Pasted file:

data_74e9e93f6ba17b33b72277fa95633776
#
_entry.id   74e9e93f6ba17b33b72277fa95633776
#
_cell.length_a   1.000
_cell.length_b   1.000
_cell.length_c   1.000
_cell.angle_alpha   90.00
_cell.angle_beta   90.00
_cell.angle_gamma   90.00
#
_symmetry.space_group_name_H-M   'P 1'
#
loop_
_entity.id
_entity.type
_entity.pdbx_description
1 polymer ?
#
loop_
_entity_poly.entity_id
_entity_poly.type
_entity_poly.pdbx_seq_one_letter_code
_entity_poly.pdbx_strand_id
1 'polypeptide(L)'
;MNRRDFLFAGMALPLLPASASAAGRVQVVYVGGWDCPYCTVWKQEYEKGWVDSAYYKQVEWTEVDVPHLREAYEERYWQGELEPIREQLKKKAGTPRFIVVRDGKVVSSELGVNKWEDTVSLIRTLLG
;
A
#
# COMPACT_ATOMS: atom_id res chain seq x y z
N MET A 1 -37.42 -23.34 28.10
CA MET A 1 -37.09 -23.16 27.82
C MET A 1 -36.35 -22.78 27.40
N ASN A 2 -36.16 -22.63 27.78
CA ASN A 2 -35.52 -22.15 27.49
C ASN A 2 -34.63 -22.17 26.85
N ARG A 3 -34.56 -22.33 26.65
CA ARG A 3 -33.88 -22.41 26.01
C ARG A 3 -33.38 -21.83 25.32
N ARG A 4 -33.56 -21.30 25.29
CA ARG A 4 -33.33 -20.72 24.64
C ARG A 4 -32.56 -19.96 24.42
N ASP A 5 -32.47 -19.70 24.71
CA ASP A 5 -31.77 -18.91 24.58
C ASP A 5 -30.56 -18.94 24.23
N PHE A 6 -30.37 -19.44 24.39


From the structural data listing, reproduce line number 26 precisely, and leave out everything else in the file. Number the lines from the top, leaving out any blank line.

;MNRRDFLFAGMALPLLPASASAAGRVQVVYVGGWDCPYCTVWKQEYEKGWVDSAYYKQVEWTEVDVPHLREAYEERYWQGELEPIREQLKKKAGTPRFIVVRDGKVVSSELGVNKWEDTVSLIRTLLG